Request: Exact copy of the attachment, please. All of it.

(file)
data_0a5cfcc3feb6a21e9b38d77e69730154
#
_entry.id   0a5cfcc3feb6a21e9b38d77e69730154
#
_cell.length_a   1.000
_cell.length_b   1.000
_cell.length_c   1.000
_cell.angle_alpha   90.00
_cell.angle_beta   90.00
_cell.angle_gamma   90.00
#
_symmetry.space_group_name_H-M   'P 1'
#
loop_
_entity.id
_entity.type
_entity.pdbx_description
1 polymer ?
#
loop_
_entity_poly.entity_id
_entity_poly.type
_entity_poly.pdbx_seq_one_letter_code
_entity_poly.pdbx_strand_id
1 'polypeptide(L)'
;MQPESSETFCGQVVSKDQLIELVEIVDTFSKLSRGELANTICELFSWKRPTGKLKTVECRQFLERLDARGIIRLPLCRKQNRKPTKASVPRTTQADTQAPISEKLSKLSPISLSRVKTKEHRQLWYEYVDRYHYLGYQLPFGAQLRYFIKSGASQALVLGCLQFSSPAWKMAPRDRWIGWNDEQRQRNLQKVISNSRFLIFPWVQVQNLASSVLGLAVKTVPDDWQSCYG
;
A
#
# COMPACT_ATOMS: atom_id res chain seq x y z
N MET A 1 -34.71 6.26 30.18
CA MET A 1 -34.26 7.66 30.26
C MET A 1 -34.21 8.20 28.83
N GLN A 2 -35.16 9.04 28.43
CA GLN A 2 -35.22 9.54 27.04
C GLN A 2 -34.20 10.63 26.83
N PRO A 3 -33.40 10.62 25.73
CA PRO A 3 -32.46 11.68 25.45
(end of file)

data_0a5cfcc3feb6a21e9b38d77e69730154
#
_entry.id   0a5cfcc3feb6a21e9b38d77e69730154
#
_cell.length_a   1.000
_cell.length_b   1.000
_cell.length_c   1.000
_cell.angle_alpha   90.00
_cell.angle_beta   90.00
_cell.angle_gamma   90.00
#
_symmetry.space_group_name_H-M   'P 1'
#
loop_
_entity.id
_entity.type
_entity.pdbx_description
1 polymer ?
#
loop_
_entity_poly.entity_id
_entity_poly.type
_entity_poly.pdbx_seq_one_letter_code
_entity_poly.pdbx_strand_id
1 'polypeptide(L)'
;MQPESSETFCGQVVSKDQLIELVEIVDTFSKLSRGELANTICELFSWKRPTGKLKTVECRQFLERLDARGIIRLPLCRKQNRKPTKASVPRTTQADTQAPISEKLSKLSPISLSRVKTKEHRQLWYEYVDRYHYLGYQLPFGAQLRYFIKSGASQALVLGCLQFSSPAWKMAPRDRWIGWNDEQRQRNLQKVISNSRFLIFPWVQVQNLASSVLGLAVKTVPDDWQSCYG
;
A
#
# COMPACT_ATOMS: atom_id res chain seq x y z
N MET A 1 -34.71 6.26 30.18
CA MET A 1 -34.26 7.66 30.26
C MET A 1 -34.21 8.20 28.83
N GLN A 2 -35.16 9.04 28.43
CA GLN A 2 -35.22 9.54 27.04
C GLN A 2 -34.20 10.63 26.83
N PRO A 3 -33.40 10.62 25.73
CA PRO A 3 -32.46 11.68 25.45